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Do Air Purifiers Help with Allergies?

We spend a good majority of our time in our homes. As a matter of fact, the Environmental Protection Agency (EPA) has determined being within a building comprises 90% of our time. Although, the EPA also says your indoor air can be three to five times worse than outside your home.

That’s because our homes are firmly sealed to boost energy efficiency. While this is fantastic for your heating and cooling bills, it’s not so great if you’re among the 40% of the population with respiratory allergies.

When outdoors ventilation is restricted, pollutants including dust and volatile organic compounds (VOCs) can get trapped. As a result, these pollutants can irritate your allergies.

You can boost your indoor air quality with clean air and usual dusting and vacuuming. But if you’re still struggling with symptoms while you’re at your house, an air purifier could be able to help.

While it can’t eliminate pollutants that have landed on your couch or carpeting, it may help clean the air traveling across your residence.

And air purification has also been scientifically verified to help reduce some allergic symptoms, according to the American College of Allergy, Asthma and Immunology. It might also be helpful if you or someone in your household has lung issues, like emphysema or COPD.

There are two kinds, a portable air purifier or a whole-home air purifier. We’ll examine the advantages so you can determine what’s right for your home.

Whole-House Air Purifier vs. Portable Air Purifiers

A portable air purifier is for a single room. A whole-house air purifier works with your heating and cooling system to clean your full residence. Some kinds can work on their own when your home comfort unit isn’t running.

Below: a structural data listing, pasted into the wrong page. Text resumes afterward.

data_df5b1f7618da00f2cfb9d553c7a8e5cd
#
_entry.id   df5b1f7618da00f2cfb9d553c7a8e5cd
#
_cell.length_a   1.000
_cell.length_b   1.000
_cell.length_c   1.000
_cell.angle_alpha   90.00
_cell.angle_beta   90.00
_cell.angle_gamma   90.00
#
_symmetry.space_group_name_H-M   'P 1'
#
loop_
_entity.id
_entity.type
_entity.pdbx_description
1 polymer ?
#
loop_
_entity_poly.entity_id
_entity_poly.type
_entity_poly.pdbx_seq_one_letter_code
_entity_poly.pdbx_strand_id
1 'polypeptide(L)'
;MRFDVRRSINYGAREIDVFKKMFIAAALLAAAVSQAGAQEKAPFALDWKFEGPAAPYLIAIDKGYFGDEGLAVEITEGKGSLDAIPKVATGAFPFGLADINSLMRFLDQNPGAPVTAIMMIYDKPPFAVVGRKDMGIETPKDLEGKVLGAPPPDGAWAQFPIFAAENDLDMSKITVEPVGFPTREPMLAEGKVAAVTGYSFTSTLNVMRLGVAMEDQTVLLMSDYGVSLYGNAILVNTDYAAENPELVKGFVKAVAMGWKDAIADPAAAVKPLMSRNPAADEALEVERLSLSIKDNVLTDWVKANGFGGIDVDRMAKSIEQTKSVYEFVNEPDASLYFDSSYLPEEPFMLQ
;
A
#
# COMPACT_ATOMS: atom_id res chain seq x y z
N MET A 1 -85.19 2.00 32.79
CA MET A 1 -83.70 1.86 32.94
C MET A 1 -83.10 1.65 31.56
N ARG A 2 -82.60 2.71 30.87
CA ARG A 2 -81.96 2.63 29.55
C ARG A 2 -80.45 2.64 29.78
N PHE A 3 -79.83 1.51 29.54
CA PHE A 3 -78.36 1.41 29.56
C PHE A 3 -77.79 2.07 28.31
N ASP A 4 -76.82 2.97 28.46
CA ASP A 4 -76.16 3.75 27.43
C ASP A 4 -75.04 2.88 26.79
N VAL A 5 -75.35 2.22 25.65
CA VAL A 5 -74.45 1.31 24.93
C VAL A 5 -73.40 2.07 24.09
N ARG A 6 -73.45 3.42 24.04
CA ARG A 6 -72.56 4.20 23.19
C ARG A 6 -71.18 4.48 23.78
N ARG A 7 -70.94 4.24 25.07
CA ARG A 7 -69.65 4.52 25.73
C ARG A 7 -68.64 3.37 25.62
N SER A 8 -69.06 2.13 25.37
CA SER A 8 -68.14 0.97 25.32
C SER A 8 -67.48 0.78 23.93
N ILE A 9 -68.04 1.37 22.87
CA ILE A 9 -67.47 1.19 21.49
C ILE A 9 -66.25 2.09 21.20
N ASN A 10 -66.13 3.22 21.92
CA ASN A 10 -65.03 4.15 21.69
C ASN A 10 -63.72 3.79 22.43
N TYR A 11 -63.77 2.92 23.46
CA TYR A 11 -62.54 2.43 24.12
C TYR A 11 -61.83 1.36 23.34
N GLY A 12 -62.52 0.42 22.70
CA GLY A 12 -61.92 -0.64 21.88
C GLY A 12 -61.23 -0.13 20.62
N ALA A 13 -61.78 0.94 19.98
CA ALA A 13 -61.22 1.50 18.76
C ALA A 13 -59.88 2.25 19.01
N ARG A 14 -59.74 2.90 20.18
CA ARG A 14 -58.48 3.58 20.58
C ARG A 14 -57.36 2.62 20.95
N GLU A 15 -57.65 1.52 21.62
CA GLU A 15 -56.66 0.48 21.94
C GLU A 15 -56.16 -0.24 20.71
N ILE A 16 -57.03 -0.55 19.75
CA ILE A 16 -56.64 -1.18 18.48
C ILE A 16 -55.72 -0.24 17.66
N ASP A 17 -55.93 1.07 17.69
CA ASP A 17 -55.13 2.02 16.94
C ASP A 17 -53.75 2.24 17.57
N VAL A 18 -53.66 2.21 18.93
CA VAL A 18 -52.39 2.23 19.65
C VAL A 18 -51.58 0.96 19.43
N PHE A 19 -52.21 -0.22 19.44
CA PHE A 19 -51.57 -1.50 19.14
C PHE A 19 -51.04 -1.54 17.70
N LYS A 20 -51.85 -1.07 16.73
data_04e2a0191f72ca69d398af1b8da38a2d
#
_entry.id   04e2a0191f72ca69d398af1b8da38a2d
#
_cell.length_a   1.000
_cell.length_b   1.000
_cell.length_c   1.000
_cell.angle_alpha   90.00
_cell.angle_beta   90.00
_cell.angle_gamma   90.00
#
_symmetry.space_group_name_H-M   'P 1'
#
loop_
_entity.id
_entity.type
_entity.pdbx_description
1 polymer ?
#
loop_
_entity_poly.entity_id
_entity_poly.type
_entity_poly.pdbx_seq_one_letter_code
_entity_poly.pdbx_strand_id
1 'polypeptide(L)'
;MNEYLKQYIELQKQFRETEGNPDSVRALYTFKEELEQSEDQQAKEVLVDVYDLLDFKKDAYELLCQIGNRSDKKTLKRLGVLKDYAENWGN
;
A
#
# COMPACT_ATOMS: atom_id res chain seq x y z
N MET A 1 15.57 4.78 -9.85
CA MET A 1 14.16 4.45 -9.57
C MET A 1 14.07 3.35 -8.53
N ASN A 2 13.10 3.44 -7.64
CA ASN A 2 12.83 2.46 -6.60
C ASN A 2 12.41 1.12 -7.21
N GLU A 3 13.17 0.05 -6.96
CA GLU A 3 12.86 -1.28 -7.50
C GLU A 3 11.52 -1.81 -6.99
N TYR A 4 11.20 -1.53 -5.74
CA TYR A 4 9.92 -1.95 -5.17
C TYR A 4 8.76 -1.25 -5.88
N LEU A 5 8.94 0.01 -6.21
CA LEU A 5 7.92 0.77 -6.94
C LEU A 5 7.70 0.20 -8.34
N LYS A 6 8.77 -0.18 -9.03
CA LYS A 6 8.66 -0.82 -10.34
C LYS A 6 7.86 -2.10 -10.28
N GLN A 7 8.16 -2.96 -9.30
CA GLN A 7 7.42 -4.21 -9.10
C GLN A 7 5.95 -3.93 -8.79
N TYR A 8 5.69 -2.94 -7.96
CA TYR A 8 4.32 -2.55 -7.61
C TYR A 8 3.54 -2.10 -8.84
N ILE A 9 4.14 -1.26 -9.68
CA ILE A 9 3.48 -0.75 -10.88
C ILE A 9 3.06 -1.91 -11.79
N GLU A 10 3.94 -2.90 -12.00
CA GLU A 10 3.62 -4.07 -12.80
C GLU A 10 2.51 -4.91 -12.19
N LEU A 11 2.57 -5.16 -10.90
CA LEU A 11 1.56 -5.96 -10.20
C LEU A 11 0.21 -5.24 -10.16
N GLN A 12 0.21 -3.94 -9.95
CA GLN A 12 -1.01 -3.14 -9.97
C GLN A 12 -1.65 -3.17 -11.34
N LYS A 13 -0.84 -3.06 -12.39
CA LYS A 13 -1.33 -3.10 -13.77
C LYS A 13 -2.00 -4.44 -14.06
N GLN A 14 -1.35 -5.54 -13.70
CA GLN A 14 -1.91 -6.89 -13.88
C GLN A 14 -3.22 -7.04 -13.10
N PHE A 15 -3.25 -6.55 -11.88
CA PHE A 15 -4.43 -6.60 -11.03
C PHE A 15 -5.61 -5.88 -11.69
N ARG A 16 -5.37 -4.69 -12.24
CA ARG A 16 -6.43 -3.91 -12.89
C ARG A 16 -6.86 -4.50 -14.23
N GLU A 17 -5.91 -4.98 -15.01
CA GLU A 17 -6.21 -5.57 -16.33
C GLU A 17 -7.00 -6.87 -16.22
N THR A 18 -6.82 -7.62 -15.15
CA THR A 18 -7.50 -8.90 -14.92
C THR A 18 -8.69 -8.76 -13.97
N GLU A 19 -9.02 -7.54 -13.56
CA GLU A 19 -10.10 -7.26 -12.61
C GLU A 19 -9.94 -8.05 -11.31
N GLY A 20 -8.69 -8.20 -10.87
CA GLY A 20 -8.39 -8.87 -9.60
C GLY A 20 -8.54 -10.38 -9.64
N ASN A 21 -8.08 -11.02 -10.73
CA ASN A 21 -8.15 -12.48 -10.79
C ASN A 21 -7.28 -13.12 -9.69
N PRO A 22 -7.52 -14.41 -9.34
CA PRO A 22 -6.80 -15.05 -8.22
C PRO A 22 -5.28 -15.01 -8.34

What’s the Best Air Purifier for Allergies?

Seek a model with a High Efficiency Particulate Air (HEPA) filter. HEPA filters are used in hospitals and provide the greatest filtration you can get, as they eliminate 99.97% of particles in the air.

HEPA filters are even more effective when combined with an ultraviolet (UV) germicidal light. This mighty combination can destroy dust, dander, pollen and mold, all of which are common allergens. For the best in air purification, think over a system that also has a carbon-based filter to eliminate household vapors.

Avoid using an air purifier that generates ozone, which is the main ingredient in smog. The EPA warns ozone may irritate respiratory symptoms, even when released at minor amounts.

The Allergy and Asthma Foundation of America has compiled a listing of questions to consider when purchasing an air purifier.

  • What can this purifier extract from the air? What doesn’t it take out?
  • What’s its clean air delivery rate? (A bigger number means air will be cleaned more quickly.)
  • How regularly does the filter or UV bulb need to be changed? Can I do that on my own?
  • How much do spare filters or bulbs cost?

How to Reduce Seasonal Allergy Symptoms

Want to have the best outcome from your new air purification system? The Mayo Clinic advises doing other steps to decrease your exposure to problems that can cause seasonal allergies.

  1. Stay in your home and keep windows and doors shut when pollen counts are elevated.
  2. Have other family members trim the lawn or pull weeds, since these tasks can worsen symptoms. If you have to do these chores yourself, you might want to consider wearing a pollen mask. You should also bathe right away and put on new clothes once you’re completed.
  3. Avoid hanging laundry outdoors.
  4. Run the AC while indoors or while you’re on the road. Consider adding a high-efficiency air filter in your house’s HVAC unit.
  5. Balance your house’s humidity percentage with a whole-house dehumidifier.
  6. Hardwood, tile or linoleum are the ideal flooring kinds for decreasing indoor allergens. If your home has carpet, install a HEPA filter on your vacuum cleaner.

Let Our Specialists Manage Your Indoor Air Quality Requirements

Ready to move forward with adding a whole-house air purifier? Give our pros a call at 715-352-4052 or contact us online to get an appointment. We’ll help you choose the ideal equipment for your residence and budget.

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